Although he was a nobleman, Shakespeare’s King Henry dug deep to build trust among soldiers from all walks of life. He recognized the human need to be valued, and he tied value to honor among his troops. So, is there a takeaway for today’s military?
An Afghan War Lesson
Today in Afghanistan, the US has deployed more than 100,000 armed forces who are arguably better trained than ever. But in this so-called “long war” – unless and until we can transfer that same professionalism and dedication to our Afghan counterparts, any victories we achieve there are likely to be short-lived.
As I’ve mentioned in a previous post, a successful transition begins with recruitment of Afghans who demonstrate leadership potential. But leaders, alone, aren’t enough to win the peace.
In addition, it requires commitment from Afghans who are willing to learn and consistently apply proper soldiering and policing skills. So, how can we gain that commitment?
Education, training, structure and process are essential. (Not to mention reasonable compensation.) But perhaps King Henry’s playbook will seal the deal. At the end of the day, success could depend on the degree to which we connect Afghan forces with one another, and with their mission.
But Wait – There’s More!
Thus far, we’ve linked Shakespeare’s tale of leadership and brotherhood with the documented history of Agincourt. But before I close, let’s consider another wrinkle in this story – the legend behind the date.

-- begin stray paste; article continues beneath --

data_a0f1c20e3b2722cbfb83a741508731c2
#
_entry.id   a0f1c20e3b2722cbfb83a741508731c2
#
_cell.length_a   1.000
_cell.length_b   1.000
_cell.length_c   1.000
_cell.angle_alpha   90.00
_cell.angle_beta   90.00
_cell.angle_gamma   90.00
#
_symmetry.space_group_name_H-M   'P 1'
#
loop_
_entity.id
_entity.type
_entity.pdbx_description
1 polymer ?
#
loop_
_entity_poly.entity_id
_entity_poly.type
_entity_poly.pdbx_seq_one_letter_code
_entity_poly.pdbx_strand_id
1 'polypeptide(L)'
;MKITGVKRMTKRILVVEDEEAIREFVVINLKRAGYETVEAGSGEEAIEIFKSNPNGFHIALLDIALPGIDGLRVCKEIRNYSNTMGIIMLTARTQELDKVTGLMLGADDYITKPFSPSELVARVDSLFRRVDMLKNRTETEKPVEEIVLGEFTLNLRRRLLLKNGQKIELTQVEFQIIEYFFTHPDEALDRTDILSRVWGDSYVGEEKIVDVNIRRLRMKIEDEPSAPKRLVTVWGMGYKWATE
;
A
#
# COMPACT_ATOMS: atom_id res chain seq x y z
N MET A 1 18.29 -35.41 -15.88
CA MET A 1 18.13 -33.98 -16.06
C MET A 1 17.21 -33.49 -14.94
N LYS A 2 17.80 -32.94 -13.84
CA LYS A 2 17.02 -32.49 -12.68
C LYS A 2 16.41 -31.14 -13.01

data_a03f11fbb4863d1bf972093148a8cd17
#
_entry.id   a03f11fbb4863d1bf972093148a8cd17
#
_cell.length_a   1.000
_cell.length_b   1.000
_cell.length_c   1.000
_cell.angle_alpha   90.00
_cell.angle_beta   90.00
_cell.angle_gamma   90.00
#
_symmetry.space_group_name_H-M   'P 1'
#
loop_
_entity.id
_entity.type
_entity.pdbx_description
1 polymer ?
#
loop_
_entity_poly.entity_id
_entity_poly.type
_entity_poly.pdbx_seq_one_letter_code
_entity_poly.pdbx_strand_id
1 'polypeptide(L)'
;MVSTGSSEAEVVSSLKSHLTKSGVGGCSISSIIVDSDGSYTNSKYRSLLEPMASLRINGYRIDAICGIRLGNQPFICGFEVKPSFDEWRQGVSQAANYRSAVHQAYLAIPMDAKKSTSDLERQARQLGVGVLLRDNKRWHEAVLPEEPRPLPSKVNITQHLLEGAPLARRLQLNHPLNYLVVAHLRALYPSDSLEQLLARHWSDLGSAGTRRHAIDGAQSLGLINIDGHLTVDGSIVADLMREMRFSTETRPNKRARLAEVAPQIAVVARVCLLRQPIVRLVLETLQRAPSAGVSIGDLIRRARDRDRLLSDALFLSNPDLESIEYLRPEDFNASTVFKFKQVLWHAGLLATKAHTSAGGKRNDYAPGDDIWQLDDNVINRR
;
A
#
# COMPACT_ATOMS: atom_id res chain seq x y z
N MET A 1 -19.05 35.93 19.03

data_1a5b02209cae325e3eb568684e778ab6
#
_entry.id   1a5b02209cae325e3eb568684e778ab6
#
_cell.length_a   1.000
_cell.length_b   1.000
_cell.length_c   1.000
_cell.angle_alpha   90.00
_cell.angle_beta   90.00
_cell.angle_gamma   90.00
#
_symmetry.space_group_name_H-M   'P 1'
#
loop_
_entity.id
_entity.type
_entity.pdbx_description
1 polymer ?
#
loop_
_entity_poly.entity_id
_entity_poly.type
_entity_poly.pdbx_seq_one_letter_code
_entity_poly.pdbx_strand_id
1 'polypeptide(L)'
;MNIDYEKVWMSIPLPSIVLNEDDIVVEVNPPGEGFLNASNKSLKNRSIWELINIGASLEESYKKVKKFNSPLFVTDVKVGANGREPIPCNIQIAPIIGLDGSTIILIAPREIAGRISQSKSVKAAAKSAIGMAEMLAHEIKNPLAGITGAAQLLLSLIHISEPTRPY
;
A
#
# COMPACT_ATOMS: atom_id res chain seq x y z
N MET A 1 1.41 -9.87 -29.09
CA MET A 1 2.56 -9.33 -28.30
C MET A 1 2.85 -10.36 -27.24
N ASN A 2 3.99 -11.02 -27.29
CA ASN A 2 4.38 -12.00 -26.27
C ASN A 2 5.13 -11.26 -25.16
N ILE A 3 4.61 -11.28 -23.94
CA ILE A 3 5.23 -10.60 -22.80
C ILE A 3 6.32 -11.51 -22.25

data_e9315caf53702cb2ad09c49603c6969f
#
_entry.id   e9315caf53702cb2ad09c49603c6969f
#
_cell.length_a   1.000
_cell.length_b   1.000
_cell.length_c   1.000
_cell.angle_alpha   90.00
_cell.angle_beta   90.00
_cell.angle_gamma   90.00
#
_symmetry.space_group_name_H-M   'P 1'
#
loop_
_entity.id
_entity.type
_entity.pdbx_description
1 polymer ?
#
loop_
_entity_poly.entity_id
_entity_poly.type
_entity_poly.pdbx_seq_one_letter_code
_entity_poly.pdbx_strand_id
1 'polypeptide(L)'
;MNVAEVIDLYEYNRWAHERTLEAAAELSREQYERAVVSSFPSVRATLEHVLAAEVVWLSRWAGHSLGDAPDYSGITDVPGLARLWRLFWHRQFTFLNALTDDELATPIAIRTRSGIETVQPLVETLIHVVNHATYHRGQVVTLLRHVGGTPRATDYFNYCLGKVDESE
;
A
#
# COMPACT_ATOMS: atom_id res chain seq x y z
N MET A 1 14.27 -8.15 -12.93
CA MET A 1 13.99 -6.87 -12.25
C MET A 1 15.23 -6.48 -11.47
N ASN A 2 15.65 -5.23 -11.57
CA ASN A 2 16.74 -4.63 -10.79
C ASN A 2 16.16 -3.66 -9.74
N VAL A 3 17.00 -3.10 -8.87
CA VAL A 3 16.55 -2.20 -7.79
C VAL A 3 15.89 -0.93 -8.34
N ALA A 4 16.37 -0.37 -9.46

Remember those two Christian brothers for whom this Day is named – Crispin and Crispinian?
Well, here’s a snapshot. According to NewAdvent.org and other sources, these brothers were born to a wealthy Roman family in the 3rd century A.D. They were disinherited early in life, when they converted to Christianity – which Roman elite society found unacceptable at that time.
They moved to northern France and preached by day, while making shoes in their spare time. They purposefully chose this humble trade, so they could be more useful to the Christian community. After they were killed, they became known as the patron saints of leather workers and hand craftsmen.
The point is this – Crispin and Crispinian were blood brothers, who together, sacrificed nobility for a cause they considered more worthy. In essence, this day was born from the concept of brotherhood and honor – at any price.
Crispin – Coincidence or Karma? You be the Judge
Who knows – perhaps human motivation and artful warfare weren’t the only elements at work in the St Crispin’s Day victory? And who knows – someday, that same sort of karma could benefit those fighting terrorists in Afghanistan and Pakistan? By the grace of St. Crispin, we can use all the help we can get.
P.S. I invite you to discuss faith, freedom, troop support and related issues with me at my “Afghan Journal” Facebook Forum: http://Facebook.com/AfghanJournal.
P.P.S. Interested in my experience in training Afghan security forces in a remote region near Pakistan? Check out my book at Amazon.com: “Afghan Journal: A Soldier’s Year in Afghanistan.”